No book with me this time, by a conscious decision to take in my commute. The green line, true to form, speeds up through some stops on Comm Ave and then stands by in Kenmore. The red line, swift and clean this hour of the morning. South station–it always leaves me with a hint of nostalgia. I uses to take trains all the time, growing up, and I still miss it. Or maybe I just miss home.

The bus honks thrice as we pull out of the bay. I hope there is not much traffic, though it doesn’t really matter too much. We will get there eventually.

And then, the boat.

Writing, Day 2

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Timer set for 20 minutes. Go!

This one is a bit more challenging, if for no other reason than the sheer length of this week: five working days that felt like ten, emotional highs and lows, and random social events (mostly meals with friends, here and there, all but one conducted rather spontaneously because someone didn’t feel like going to the gym…)

In the past couple of years, I have made many changes in my life, both personal and professional, and there is no end in sight. That’s just life for ya, and I’m OK with it. Right around the time when I feel like I’m getting my groove, circumstances change, a new element comes into play, and I find myself contemplating change yet again. This is what I will be doing this weekend, as I set out for a few days of respite on Nantucket island. While other passengers are corralling their kids, dogs, bags, I will be processing, digesting, making lists in my smartphone. List of reasons; list of people; lists of priorities; lists of thoughts; lists of keywords…

I hope I remember to relax when I get there! Always a challenge, for some reason. Always has been. I think I have mom and dad to thank for that one, as the active minds seem to run in my family.

I travel light, or at least I try. Yet somehow, the small items always end up a large pile. Do I really need all that? And the book? I can’t read on the bus, but there is a bit of time before, plus nearly two hours while I wait for the boat. I always bring a book, and I do read, but on the way back I consistently wonder why I’d brought it. Would it have been so bad to just let myself sit around and people-watch instead?

Maybe this time.

 

Counting words: Day one

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“Write,” she says. “Right Now.”

“Twenty minutes, two hundred words, every day for a week.” Easy—I can do that, I reply to the screen. And I set out writing. Oh, wait. Forgot to set the timer. Now, there we go.

Contrary to my expectations, my mind does not go blank. It keeps churning, tumbling (not unlike the laundry I thought I’d be doing right now, except my neighbors got to it first, and now I get to wait), processing. Random thoughts, desultory, discursive.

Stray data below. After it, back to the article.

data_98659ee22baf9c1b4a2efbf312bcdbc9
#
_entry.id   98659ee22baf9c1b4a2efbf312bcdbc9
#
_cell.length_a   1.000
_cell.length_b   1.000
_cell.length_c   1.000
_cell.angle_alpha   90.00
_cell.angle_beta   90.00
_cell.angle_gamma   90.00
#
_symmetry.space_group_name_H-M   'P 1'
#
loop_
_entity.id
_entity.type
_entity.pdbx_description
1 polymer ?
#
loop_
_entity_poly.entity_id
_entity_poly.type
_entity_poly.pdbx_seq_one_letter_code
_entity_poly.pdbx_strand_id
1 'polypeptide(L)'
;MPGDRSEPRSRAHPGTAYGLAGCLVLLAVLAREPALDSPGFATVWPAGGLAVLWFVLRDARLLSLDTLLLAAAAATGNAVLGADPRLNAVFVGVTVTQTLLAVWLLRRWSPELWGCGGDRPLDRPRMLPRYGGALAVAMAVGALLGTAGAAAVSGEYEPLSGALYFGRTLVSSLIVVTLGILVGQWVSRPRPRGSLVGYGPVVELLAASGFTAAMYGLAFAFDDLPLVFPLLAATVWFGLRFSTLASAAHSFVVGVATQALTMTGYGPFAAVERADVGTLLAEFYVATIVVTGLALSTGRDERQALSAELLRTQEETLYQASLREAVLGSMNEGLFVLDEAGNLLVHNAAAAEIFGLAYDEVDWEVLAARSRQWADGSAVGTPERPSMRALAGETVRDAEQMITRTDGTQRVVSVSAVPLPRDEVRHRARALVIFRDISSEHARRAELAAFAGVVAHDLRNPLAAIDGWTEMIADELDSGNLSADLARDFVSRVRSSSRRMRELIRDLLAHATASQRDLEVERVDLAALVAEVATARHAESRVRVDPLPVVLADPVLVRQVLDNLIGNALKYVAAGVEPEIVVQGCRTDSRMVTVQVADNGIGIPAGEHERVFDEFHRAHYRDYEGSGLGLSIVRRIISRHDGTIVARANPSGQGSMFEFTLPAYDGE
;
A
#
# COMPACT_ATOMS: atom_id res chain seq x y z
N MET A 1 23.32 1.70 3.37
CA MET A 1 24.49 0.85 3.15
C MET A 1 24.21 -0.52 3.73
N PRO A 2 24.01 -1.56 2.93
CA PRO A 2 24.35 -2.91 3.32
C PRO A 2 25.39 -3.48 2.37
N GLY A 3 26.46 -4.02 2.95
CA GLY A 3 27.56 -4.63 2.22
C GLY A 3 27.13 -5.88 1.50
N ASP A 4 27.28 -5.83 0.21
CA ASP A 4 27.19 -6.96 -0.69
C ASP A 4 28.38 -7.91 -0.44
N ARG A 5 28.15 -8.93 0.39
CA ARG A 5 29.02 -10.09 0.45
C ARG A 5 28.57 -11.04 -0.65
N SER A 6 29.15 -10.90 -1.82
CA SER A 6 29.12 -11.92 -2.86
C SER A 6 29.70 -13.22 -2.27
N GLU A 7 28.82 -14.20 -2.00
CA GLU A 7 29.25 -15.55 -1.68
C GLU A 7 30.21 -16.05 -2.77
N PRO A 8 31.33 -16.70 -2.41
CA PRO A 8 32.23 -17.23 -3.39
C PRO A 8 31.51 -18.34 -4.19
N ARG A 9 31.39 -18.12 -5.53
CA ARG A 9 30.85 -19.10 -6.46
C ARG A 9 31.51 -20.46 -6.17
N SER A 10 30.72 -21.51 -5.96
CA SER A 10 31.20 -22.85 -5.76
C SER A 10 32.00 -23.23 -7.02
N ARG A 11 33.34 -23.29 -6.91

To wit: Today is my father’s birthday. I just talked to him, but he was out having dinner when I called, and we did not get to catch up as much as I would have liked. I wanted to chat, but the things I would have said would have upset him. I had a shit day (no, nothing horrible happened—just one of those days when you wake up questioning the validity of your own existence, and everything seems to compound the illusion that you are, in fact, unlovable). Bullshit. I know better. Plenty of people love me and care about my wellbeing. I have much to offer to the world. I have… –Wait, what do I have? A headache, for one. Allergies? Possibly. Alcohol? Could not have kicked in yet. I don’t even drink, let alone drink alone—and yet I just spent $34 on a bottle of Campari and $2 on a bottle of soda to go with it. And made myself one when I got home and discovered that my neighbors were already doing laundry.

Two-hundred and sixty-eight words. Should I stop?

Might as well keep going. This exercise is not unlike the meditation I practice every morning, just sitting there and watching my mind at play. It’s amazing what you can see when you choose to observe the ebb and flow of your own thoughts. You realize just how much mental noise is going on most of the time. If I sit there long enough (and I rarely do), the thoughts either slow down to a manageable, slowly punctuated cadence, or else speed up to the point where I am swept away off my cushion, figuratively, but it might as well be literally. I have a bell timer, and every now and again it does what it’s supposed to: remind me to come back to the now, to the cushion, to my breath, and watch my thoughts dissolve, just like the white foam that is formed at the tip of a wave just before it is reclaimed by the ocean.

Four-hundred and thirty-four words. “Does this count as two days’ worth of writing?”—That would be cheating yourself.” Wait, who asked this question? Clearly, the voices in my head are talking to each other.

Ding, ding, ding: time is up. Until tomorrow, then!

And yes, my head still hurts.

Visions of love

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I see two people on a crowded bus. An older couple: weathered faces, glasses in similar frames, salt-and-pepper hair, wedding bands dulled by years… They sit very close, arms intertwined, her head resting on his shoulder. From time to time, she turns her face towards his and murmurs something in his ear. He smiles in response and gently rubs his forehead on hers, and the gesture is imbued with such tenderness that it makes the wet, grumpy morning passengers smile–even the punk kid wearing large headphones and a spiky collar.

It is raining.

Another two passengers sitting side by side. Two men. One of them is holding a smartphone, they are watching something, and I realize that each is wearing an earbud. Their heads touch; they are absorbed by the images flickering on the small screen between them; a blaze is all I can see. The bus is getting more crowded with each stop, but the two seem completely insulated from the crowd, as though the world is theirs and theirs alone.

I see love.